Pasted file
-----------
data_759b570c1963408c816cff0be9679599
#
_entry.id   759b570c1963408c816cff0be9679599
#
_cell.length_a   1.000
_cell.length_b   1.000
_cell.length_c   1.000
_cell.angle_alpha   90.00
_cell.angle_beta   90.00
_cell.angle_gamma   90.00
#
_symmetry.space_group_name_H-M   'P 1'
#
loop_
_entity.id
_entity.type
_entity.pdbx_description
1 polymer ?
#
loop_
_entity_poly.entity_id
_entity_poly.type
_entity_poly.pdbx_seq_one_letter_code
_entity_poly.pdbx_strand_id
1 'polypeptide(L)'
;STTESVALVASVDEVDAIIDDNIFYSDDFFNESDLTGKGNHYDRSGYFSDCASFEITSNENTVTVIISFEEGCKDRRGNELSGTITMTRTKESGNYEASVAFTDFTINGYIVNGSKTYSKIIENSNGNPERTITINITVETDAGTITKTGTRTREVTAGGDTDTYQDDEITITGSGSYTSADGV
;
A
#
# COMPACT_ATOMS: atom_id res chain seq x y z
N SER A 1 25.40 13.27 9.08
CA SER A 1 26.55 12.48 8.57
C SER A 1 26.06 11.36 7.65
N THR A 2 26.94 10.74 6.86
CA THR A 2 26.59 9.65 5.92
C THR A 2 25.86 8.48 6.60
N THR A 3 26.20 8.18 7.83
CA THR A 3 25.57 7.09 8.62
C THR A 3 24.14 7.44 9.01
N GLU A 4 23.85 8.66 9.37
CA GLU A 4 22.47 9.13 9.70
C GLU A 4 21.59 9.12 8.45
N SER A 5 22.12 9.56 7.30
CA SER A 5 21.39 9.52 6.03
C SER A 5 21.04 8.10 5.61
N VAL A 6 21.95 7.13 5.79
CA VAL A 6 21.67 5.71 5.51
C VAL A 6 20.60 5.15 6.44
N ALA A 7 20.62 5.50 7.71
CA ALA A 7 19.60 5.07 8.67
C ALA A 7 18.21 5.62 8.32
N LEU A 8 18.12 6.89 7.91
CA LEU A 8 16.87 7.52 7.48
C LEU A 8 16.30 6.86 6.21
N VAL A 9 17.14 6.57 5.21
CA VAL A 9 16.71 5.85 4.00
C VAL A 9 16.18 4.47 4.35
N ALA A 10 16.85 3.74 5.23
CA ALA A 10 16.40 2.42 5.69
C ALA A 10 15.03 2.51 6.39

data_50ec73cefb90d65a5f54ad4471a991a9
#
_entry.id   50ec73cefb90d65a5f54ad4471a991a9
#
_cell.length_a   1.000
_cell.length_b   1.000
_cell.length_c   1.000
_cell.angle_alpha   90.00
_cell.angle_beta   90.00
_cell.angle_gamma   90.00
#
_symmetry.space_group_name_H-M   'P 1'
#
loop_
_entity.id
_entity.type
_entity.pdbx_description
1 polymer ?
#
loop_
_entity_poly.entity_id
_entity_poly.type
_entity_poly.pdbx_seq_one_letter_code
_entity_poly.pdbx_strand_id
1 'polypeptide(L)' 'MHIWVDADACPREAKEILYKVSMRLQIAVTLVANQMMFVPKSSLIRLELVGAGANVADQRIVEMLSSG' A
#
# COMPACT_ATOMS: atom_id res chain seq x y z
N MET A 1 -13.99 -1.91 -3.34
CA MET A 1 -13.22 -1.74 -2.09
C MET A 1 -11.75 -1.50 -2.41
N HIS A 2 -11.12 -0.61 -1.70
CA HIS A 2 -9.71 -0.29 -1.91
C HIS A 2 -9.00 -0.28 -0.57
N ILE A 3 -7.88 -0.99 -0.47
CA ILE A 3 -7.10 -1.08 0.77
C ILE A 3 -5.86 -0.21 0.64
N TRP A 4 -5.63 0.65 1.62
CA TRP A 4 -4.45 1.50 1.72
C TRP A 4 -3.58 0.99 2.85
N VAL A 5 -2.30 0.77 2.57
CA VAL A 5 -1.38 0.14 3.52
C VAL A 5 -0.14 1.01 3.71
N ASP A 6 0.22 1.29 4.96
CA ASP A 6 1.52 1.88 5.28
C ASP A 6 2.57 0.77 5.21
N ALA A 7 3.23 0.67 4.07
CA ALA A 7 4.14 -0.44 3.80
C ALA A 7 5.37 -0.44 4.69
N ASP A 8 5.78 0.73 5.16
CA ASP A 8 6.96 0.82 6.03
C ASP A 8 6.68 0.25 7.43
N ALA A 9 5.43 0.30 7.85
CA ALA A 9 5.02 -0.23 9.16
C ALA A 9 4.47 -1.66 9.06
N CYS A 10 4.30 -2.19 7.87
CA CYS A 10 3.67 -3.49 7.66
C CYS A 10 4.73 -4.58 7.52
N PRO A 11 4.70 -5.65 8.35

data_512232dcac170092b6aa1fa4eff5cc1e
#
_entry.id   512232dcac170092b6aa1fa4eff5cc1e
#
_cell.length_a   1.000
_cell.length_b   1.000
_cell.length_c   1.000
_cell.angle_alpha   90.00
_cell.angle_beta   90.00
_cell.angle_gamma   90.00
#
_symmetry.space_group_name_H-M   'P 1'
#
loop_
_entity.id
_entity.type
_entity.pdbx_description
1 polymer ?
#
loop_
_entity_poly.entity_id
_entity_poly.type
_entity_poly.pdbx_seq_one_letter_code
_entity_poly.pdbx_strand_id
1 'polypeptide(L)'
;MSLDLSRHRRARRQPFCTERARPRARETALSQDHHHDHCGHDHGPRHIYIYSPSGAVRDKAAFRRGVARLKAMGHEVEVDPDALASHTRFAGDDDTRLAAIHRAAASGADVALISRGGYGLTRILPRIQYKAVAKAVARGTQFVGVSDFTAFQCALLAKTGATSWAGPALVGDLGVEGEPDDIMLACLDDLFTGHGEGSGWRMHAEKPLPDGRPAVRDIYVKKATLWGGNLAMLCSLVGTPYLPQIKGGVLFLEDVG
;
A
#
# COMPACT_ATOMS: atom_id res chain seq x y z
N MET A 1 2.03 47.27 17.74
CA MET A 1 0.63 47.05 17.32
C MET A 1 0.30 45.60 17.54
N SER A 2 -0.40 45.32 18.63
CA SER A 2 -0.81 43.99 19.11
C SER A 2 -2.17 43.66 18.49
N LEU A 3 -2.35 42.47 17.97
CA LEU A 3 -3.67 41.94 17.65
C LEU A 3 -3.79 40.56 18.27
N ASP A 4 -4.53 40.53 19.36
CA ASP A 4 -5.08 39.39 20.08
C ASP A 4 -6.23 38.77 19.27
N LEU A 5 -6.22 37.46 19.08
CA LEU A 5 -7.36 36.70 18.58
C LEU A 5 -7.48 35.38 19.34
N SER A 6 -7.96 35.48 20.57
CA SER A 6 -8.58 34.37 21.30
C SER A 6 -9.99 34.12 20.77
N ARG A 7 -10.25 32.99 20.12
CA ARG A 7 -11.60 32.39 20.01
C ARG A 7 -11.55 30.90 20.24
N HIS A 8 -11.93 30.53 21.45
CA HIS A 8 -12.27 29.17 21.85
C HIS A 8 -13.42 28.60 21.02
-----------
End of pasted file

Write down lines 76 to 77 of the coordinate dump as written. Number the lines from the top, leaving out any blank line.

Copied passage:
_entity.type
_entity.pdbx_description